CN102801325B (en) 2011-05-23 2015-02-04 广州昂宝电子有限公司 System and method for regulating switching frequency and peak current of power converter
CN102916586B (en) 2011-08-04 2014-04-02 昂宝电子(上海)有限公司 System and method for switching on and off power converter
CN103368400B (en) 2012-03-31 2015-02-18 昂宝电子(上海)有限公司 System and method for constant voltage control and constant current control
CN102761273B (en) * 2012-06-26 2015-05-20 深圳市稳先微电子有限公司 No-load control system of original-side feedback AC-DC switching power supply
CN102946197B (en) 2012-09-14 2014-06-25 昂宝电子(上海)有限公司 System and method for controlling voltage and current of power conversion system
CN103036438B (en) 2012-12-10 2014-09-10 昂宝电子(上海)有限公司 Peak current regulation system and method used in power conversion system
CN103401424B (en) 2013-07-19 2014-12-17 昂宝电子(上海)有限公司 System and method for regulating output current of power supply transformation system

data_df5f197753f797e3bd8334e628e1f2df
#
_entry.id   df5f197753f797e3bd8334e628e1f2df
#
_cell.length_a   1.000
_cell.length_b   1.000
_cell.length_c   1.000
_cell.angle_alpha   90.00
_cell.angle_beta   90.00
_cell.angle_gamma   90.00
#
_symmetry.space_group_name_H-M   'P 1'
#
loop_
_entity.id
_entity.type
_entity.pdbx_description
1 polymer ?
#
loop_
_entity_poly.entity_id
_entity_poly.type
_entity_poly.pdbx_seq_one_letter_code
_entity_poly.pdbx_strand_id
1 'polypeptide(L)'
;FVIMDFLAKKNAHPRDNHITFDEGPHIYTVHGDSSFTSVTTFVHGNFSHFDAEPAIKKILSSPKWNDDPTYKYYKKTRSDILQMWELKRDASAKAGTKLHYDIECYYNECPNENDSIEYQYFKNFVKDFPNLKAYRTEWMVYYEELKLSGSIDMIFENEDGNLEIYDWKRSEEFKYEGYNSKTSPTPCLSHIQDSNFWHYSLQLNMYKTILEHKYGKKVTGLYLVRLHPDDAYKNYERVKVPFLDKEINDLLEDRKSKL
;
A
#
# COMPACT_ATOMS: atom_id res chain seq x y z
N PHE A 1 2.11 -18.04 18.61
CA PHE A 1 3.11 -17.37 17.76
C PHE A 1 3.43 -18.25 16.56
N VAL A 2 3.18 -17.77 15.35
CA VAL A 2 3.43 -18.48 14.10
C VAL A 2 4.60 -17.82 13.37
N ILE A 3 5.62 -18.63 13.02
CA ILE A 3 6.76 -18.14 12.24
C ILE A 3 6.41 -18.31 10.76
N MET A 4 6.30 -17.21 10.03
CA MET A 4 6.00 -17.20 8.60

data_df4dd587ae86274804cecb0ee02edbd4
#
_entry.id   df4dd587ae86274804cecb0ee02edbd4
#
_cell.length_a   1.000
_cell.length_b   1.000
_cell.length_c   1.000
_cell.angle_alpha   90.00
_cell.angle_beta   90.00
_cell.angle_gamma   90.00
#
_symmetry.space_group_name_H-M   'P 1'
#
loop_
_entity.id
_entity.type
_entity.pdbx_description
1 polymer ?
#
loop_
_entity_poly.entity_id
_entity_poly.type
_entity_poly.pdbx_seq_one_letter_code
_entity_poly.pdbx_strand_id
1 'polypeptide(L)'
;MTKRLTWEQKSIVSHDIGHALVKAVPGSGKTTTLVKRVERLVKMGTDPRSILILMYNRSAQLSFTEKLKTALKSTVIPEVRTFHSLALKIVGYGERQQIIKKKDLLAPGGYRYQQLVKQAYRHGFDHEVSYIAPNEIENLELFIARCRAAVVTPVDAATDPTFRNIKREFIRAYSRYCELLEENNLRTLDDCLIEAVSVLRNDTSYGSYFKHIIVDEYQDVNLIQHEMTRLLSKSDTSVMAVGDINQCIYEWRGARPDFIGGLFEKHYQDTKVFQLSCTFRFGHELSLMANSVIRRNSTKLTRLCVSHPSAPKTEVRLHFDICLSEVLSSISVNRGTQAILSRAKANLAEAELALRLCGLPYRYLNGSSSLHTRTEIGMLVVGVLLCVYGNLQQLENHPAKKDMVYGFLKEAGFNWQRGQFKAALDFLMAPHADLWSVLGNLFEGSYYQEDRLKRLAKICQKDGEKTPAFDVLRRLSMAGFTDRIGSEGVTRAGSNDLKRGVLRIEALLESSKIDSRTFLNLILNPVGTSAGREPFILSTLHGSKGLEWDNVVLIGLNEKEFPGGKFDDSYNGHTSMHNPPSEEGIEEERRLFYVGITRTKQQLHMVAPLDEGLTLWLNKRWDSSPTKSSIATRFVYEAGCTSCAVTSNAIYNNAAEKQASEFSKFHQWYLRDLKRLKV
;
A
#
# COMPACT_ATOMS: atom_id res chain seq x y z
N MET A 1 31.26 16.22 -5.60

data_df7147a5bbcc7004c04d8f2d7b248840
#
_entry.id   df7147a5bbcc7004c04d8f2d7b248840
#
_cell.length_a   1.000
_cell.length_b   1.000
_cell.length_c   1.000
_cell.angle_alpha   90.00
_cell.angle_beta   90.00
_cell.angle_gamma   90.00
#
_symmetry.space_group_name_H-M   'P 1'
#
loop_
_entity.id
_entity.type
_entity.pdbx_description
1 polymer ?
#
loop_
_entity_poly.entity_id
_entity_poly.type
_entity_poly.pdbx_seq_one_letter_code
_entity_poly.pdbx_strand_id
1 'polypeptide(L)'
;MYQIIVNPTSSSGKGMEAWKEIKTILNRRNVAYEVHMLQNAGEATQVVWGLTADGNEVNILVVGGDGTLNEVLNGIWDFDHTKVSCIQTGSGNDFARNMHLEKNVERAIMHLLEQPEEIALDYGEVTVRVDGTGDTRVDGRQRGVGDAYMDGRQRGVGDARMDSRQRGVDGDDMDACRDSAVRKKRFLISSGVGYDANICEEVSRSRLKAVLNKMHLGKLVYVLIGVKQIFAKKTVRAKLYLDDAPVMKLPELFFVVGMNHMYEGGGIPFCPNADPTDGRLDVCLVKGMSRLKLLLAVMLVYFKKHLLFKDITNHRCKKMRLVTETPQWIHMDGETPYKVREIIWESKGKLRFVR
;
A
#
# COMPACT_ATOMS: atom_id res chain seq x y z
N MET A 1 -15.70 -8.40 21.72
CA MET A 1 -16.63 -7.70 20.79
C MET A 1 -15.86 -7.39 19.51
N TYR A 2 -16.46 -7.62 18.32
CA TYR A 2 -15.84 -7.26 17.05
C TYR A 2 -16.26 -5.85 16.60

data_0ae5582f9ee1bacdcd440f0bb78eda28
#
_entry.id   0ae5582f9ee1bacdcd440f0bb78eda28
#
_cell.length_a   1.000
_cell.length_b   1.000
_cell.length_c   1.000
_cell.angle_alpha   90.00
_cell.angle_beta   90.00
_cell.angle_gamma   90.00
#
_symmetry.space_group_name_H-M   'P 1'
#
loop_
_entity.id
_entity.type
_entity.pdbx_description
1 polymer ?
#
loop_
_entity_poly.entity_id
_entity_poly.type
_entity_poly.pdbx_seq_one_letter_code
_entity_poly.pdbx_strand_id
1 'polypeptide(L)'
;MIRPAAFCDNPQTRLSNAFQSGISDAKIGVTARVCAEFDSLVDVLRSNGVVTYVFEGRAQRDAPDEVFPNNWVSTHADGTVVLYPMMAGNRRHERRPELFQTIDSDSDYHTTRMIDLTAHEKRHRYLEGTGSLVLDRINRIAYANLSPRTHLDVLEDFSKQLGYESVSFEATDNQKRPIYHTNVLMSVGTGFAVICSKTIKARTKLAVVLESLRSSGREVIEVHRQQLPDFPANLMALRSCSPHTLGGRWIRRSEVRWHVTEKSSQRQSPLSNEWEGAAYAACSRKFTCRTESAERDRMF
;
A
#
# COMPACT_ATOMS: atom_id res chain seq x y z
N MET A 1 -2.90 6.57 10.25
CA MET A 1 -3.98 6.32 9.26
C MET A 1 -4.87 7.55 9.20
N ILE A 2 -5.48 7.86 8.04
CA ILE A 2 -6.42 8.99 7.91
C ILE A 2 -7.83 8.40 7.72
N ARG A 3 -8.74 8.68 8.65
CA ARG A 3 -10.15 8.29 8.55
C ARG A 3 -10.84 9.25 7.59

CN105048822B (en) 2013-08-29 2019-03-01 昂宝电子(上海)有限公司 The system and method for adjusting frequency and electric current based on loading condition
CN103618292B (en) 2013-12-06 2017-01-11 昂宝电子(上海)有限公司 System and method for protecting power source conversion system against thermal runaway
US9584005B2 (en) 2014-04-18 2017-02-28 On-Bright Electronics (Shanghai) Co., Ltd. Systems and methods for regulating output currents of power conversion systems
CN108809100A (en) 2014-04-18 2018-11-13 昂宝电子(上海)有限公司 System and method for the output current for adjusting power converting system